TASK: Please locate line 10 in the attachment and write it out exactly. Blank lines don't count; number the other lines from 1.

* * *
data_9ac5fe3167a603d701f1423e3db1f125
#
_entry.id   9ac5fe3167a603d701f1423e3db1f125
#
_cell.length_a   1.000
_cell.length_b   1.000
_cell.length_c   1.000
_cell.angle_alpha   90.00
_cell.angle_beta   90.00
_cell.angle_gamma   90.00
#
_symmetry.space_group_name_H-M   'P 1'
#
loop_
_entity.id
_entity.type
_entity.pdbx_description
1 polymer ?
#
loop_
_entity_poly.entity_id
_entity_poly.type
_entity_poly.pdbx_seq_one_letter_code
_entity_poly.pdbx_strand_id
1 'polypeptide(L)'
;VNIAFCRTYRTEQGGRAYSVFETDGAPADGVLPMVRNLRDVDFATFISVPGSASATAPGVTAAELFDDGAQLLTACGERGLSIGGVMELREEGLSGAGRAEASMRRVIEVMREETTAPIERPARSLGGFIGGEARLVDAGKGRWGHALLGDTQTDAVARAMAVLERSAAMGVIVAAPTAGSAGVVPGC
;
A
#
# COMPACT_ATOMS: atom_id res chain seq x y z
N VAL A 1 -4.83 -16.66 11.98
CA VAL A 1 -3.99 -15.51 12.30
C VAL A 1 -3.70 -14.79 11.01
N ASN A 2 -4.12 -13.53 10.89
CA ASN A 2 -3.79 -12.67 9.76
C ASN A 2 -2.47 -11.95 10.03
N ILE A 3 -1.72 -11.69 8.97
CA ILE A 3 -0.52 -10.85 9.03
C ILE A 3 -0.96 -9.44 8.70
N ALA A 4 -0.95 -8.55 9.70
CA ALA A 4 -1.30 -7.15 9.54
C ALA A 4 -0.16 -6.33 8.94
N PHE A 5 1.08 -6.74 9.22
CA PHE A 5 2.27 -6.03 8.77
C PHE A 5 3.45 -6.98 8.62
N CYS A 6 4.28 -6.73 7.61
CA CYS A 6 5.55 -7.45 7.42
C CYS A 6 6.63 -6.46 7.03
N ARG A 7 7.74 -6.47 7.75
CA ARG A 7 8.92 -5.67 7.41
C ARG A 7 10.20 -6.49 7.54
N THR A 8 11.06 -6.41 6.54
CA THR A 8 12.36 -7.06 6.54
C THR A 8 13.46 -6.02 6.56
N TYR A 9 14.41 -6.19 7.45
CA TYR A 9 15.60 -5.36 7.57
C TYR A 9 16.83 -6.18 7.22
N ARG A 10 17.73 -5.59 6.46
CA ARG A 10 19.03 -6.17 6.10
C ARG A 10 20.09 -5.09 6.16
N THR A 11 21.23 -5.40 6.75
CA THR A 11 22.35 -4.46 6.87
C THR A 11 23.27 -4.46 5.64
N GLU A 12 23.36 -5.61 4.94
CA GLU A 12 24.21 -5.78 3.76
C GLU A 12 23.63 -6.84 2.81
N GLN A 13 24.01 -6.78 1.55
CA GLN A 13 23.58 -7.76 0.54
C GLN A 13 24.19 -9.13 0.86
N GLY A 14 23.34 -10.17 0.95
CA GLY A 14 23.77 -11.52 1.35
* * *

_cell.angle_gamma   90.00